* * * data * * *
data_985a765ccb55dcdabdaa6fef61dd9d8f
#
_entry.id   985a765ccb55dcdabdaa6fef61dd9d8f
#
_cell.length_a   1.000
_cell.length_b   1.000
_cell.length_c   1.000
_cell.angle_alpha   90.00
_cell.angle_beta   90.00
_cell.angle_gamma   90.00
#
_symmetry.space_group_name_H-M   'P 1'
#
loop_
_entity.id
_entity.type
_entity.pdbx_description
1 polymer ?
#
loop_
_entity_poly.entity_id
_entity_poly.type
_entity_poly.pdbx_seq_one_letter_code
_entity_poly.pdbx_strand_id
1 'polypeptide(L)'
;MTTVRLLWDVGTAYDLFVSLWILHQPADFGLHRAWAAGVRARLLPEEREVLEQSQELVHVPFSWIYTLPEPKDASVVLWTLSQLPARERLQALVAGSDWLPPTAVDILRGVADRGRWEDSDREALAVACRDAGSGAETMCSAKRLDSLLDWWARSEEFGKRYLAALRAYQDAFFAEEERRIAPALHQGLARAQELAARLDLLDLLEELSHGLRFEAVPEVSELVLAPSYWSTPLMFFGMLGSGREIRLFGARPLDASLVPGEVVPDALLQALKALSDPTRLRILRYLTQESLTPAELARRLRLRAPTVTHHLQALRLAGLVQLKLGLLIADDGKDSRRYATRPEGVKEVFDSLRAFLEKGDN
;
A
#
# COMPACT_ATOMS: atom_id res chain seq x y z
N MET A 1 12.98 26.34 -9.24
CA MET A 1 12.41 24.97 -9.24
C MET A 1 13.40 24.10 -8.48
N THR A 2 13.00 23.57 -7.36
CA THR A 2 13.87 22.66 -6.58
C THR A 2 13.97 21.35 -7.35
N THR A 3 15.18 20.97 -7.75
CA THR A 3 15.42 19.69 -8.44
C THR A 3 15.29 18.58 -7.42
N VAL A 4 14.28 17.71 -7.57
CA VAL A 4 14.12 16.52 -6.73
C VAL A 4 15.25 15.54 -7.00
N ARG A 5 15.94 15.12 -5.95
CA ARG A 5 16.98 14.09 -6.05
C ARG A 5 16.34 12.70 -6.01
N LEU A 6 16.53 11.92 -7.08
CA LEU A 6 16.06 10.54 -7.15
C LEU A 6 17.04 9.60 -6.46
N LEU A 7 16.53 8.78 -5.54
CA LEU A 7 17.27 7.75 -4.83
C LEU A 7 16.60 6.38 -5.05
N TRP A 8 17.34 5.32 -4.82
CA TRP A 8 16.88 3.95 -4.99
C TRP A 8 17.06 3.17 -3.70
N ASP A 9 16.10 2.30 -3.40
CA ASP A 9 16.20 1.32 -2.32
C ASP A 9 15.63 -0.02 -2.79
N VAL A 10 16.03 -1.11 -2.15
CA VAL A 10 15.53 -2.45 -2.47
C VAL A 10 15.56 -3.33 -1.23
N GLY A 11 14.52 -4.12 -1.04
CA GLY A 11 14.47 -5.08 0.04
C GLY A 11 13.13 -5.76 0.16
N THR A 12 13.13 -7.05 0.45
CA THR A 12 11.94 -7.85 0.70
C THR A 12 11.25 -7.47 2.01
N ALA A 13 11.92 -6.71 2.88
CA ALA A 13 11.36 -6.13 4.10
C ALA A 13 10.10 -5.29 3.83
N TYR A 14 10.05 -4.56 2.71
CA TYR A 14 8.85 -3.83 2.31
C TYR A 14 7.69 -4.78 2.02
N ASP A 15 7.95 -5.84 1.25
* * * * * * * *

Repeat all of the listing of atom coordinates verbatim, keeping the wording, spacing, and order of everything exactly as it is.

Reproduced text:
data_985a765ccb55dcdabdaa6fef61dd9d8f
#
_entry.id   985a765ccb55dcdabdaa6fef61dd9d8f
#
_cell.length_a   1.000
_cell.length_b   1.000
_cell.length_c   1.000
_cell.angle_alpha   90.00
_cell.angle_beta   90.00
_cell.angle_gamma   90.00
#
_symmetry.space_group_name_H-M   'P 1'
#
loop_
_entity.id
_entity.type
_entity.pdbx_description
1 polymer ?
#
loop_
_entity_poly.entity_id
_entity_poly.type
_entity_poly.pdbx_seq_one_letter_code
_entity_poly.pdbx_strand_id
1 'polypeptide(L)'
;MTTVRLLWDVGTAYDLFVSLWILHQPADFGLHRAWAAGVRARLLPEEREVLEQSQELVHVPFSWIYTLPEPKDASVVLWTLSQLPARERLQALVAGSDWLPPTAVDILRGVADRGRWEDSDREALAVACRDAGSGAETMCSAKRLDSLLDWWARSEEFGKRYLAALRAYQDAFFAEEERRIAPALHQGLARAQELAARLDLLDLLEELSHGLRFEAVPEVSELVLAPSYWSTPLMFFGMLGSGREIRLFGARPLDASLVPGEVVPDALLQALKALSDPTRLRILRYLTQESLTPAELARRLRLRAPTVTHHLQALRLAGLVQLKLGLLIADDGKDSRRYATRPEGVKEVFDSLRAFLEKGDN
;
A
#
# COMPACT_ATOMS: atom_id res chain seq x y z
N MET A 1 12.98 26.34 -9.24
CA MET A 1 12.41 24.97 -9.24
C MET A 1 13.40 24.10 -8.48
N THR A 2 13.00 23.57 -7.36
CA THR A 2 13.87 22.66 -6.58
C THR A 2 13.97 21.35 -7.35
N THR A 3 15.18 20.97 -7.75
CA THR A 3 15.42 19.69 -8.44
C THR A 3 15.29 18.58 -7.42
N VAL A 4 14.28 17.71 -7.57
CA VAL A 4 14.12 16.52 -6.73
C VAL A 4 15.25 15.54 -7.00
N ARG A 5 15.94 15.12 -5.95
CA ARG A 5 16.98 14.09 -6.05
C ARG A 5 16.34 12.70 -6.01
N LEU A 6 16.53 11.92 -7.08
CA LEU A 6 16.06 10.54 -7.15
C LEU A 6 17.04 9.60 -6.46
N LEU A 7 16.53 8.78 -5.54
CA LEU A 7 17.27 7.75 -4.83
C LEU A 7 16.60 6.38 -5.05
N TRP A 8 17.34 5.32 -4.82
CA TRP A 8 16.88 3.95 -4.99
C TRP A 8 17.06 3.17 -3.70
N ASP A 9 16.10 2.30 -3.40
CA ASP A 9 16.20 1.32 -2.32
C ASP A 9 15.63 -0.02 -2.79
N VAL A 10 16.03 -1.11 -2.15
CA VAL A 10 15.53 -2.45 -2.47
C VAL A 10 15.56 -3.33 -1.23
N GLY A 11 14.52 -4.12 -1.04
CA GLY A 11 14.47 -5.08 0.04
C GLY A 11 13.13 -5.76 0.16
N THR A 12 13.13 -7.05 0.45
CA THR A 12 11.94 -7.85 0.70
C THR A 12 11.25 -7.47 2.01
N ALA A 13 11.92 -6.71 2.88
CA ALA A 13 11.36 -6.13 4.10
C ALA A 13 10.10 -5.29 3.83
N TYR A 14 10.05 -4.56 2.71
CA TYR A 14 8.85 -3.83 2.31
C TYR A 14 7.69 -4.78 2.02
N ASP A 15 7.95 -5.84 1.25